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Vermont vs the World

Vermont GDP Graph

Vermont isn’t as small as it seems. Yes, it’s the second least populated state. Yes, it has the sixth-smallest land mass of all US states. (Though at least it’s bigger than New Hampshire.)

And yes, it has the smallest economy of all the states. Our $30 billion gross domestic product trails Wyoming, the next smallest on the list, by $10 billion.

But on a per-capita basis, Vermont’s GDP ranks 32nd in the US, between Indiana and Georgia.

And compared to all other countries in the world, Vermont’s GDP is the 97th largest out of the 194 ranked nations –  exactly in the middle of the pack.

Our GDP is slightly less than Bahrain’s. The comparison seems unfair – they have oil, we have maple syrup, they have aluminum exports, we have craft beer.

However, there are lessons to learn from Bahrain. A decade ago, they made a strategic decision to diversify their economy. Now Bahrain has the “first post-oil economy in the Persian Gulf.” Banking and tourism have become powerful economic engines for the nation.

And even though Bahrain has twice Vermont’s population, women make up just 19% of its labor force, vs. Vermont’s 62.5% female labor force participation. To increase economic productivity, Bahrain is actively encouraging greater female participation in government and economy.

That could work for Vermont, too. According to Change the Story, if Vermont women chose business ownership at the same rate as men, it would result in more than 10,500 new businesses in the state.

Iceland provides a different point of comparison. Our economy is about 1/3 larger than Iceland’s, and we have twice their population.

But both Iceland and Vermont have world-renowned, thriving arts and music scenes. Both are cold much of the year. Burlington’s average temperature is 45°F, while Reykjavík’s is about 43°F (though Reykjavík is much further north).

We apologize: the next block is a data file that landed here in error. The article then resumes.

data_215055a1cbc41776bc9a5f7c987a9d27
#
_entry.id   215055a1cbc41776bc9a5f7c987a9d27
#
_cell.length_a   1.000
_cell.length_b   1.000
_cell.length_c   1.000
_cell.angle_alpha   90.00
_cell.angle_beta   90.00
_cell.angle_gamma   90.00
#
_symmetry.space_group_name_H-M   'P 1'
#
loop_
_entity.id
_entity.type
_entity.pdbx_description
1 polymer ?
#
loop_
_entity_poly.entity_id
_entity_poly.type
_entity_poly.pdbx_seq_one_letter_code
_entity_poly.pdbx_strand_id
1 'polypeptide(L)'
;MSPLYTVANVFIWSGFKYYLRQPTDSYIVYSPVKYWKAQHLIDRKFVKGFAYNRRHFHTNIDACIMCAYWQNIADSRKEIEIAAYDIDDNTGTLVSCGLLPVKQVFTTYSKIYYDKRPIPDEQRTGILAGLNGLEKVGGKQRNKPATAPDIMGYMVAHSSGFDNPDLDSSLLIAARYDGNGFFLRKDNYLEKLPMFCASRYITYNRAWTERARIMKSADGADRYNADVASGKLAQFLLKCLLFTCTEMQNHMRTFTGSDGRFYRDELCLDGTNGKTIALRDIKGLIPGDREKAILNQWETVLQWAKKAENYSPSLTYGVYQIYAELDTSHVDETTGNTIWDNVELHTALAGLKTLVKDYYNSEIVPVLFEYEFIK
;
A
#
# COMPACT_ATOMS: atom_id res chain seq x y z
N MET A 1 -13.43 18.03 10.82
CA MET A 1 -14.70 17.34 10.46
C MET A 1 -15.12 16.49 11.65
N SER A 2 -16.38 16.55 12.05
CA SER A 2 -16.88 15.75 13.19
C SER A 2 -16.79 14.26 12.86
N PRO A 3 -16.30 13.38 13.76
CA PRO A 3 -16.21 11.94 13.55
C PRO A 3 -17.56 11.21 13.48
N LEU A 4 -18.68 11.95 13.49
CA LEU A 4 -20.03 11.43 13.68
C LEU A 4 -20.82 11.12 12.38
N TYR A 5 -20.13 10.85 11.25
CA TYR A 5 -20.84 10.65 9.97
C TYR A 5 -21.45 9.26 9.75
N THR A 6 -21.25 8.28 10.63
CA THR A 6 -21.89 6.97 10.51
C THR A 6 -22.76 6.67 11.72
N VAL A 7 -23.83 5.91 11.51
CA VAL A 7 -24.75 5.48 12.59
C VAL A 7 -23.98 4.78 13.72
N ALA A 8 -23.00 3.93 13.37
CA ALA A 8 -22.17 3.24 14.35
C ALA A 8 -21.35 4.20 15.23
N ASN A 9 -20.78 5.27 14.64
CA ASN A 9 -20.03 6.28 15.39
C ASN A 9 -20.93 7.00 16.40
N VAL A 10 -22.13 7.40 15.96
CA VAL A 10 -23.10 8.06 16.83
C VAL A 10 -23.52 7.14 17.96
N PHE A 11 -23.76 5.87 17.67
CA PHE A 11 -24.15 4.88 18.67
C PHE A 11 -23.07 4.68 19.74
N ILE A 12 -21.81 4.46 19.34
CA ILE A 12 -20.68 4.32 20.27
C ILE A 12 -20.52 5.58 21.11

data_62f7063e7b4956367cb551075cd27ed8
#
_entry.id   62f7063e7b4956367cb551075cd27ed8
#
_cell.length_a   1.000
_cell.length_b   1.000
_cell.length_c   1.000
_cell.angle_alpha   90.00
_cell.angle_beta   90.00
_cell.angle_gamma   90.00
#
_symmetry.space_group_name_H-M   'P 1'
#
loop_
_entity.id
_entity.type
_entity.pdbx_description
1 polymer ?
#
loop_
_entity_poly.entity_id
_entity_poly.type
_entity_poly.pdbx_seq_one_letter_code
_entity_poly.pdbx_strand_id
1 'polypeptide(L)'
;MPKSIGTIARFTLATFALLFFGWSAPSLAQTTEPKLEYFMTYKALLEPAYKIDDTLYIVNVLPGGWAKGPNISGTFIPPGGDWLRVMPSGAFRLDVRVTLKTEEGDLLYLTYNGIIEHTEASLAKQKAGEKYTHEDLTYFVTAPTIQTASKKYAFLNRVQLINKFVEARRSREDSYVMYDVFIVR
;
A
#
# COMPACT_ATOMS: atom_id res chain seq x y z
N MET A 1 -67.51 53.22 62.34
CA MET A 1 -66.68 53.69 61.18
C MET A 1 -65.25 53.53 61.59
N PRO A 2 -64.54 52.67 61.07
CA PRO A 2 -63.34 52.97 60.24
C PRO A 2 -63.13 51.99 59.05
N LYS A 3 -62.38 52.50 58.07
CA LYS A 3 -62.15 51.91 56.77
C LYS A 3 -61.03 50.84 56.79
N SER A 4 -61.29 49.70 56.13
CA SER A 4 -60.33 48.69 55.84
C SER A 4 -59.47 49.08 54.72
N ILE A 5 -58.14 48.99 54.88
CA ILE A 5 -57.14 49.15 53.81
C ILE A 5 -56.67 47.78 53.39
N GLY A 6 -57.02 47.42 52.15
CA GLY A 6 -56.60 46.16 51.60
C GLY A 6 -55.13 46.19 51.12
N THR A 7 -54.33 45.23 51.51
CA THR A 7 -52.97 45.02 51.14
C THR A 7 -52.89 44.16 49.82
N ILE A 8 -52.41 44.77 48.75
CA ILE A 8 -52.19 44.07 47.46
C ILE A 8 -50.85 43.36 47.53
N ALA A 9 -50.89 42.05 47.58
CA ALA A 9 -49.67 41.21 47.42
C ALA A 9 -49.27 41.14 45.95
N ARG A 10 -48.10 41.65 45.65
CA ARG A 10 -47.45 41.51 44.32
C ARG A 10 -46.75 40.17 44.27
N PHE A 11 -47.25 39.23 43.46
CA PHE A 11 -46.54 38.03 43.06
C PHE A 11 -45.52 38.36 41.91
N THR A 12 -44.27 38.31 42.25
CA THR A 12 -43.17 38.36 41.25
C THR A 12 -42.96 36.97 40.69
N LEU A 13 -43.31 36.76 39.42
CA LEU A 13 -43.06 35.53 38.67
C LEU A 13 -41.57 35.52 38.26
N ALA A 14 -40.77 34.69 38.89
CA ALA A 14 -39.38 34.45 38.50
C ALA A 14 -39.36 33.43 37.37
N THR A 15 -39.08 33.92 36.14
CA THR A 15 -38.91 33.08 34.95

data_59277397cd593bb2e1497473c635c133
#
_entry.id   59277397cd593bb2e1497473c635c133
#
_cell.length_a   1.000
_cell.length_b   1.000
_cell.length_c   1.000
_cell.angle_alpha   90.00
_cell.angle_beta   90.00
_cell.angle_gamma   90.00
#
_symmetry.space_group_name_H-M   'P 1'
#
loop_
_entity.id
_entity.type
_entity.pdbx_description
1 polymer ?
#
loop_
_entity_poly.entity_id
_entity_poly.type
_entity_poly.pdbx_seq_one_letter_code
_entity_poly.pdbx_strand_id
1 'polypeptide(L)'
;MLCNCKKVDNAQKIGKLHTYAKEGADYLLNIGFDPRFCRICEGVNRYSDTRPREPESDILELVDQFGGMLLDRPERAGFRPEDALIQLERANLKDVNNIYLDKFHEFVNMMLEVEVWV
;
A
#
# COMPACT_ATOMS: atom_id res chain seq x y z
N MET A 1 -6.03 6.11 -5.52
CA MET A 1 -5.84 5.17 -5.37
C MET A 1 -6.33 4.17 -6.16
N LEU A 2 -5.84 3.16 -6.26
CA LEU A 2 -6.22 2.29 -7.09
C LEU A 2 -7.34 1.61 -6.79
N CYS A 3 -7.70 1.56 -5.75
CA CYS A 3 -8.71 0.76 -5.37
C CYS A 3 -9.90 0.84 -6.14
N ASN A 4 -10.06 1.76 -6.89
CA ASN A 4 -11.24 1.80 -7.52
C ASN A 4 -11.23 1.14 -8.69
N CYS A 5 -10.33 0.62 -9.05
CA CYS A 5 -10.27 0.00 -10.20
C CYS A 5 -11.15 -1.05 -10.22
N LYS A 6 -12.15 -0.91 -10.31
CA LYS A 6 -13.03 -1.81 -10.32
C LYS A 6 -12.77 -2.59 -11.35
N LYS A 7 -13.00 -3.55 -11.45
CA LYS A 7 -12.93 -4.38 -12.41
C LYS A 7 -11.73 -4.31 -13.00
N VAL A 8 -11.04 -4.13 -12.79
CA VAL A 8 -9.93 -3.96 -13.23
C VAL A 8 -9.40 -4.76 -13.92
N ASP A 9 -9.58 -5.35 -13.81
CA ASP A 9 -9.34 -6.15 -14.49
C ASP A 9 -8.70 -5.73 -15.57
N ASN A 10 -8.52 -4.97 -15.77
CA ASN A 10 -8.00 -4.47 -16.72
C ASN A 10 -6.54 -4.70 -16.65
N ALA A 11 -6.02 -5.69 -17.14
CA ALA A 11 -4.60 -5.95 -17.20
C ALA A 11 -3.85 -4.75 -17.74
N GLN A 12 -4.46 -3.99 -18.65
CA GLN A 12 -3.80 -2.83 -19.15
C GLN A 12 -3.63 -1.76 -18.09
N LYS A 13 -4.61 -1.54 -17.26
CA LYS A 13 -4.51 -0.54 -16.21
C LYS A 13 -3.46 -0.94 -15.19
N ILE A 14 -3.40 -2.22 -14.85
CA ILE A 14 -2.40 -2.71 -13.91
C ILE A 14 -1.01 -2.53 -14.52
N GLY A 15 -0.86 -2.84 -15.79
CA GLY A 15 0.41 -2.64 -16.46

Both Vermont and Iceland saw an 80% decline in dairy farms since 1980. Tourism is critical to both of our economies (more on that below).

Vermont can feel isolated, but it’s nothing compared to Iceland. Iceland has great air service, but it’s still a subarctic island with tricky weather that frequently cancels those flights. (Never mind the volcanos.)

In 2008, Iceland’s economy suffered proportionally the world’s biggest financial collapse. But its economy is now rapidly accelerating.

While its core economic exports of fishing/marine products and aluminum are up since 2008, its true growth comes from a massive tourism boom. This boom is somewhat difficult to manage. However, Iceland is using the income from tourism to stabilize its economy and make strategic investments in renewable energy and software and technology.

Bahrain and Iceland are not perfect analogs for Vermont. Many Vermonters would probably prefer less government involvement in our state’s economic growth.

However, like Vermont, both have geographical challenges, natural resources that need careful management, and small populations. Like Vermont, they both faced a need to grow their economies against challenging trends. 

Vermont has advantages over both of those countries. A big one is simply being part of the United States, hours from New York, Boston, and Montreal. Another is our potential for an even larger, more vibrant tourism market. Truly there is no place like Vermont. Paradoxically, perhaps the best way to keep it that way is to look to outside examples for paths of sustainable growth.

Thanks for reading – and here’s to a great week! 

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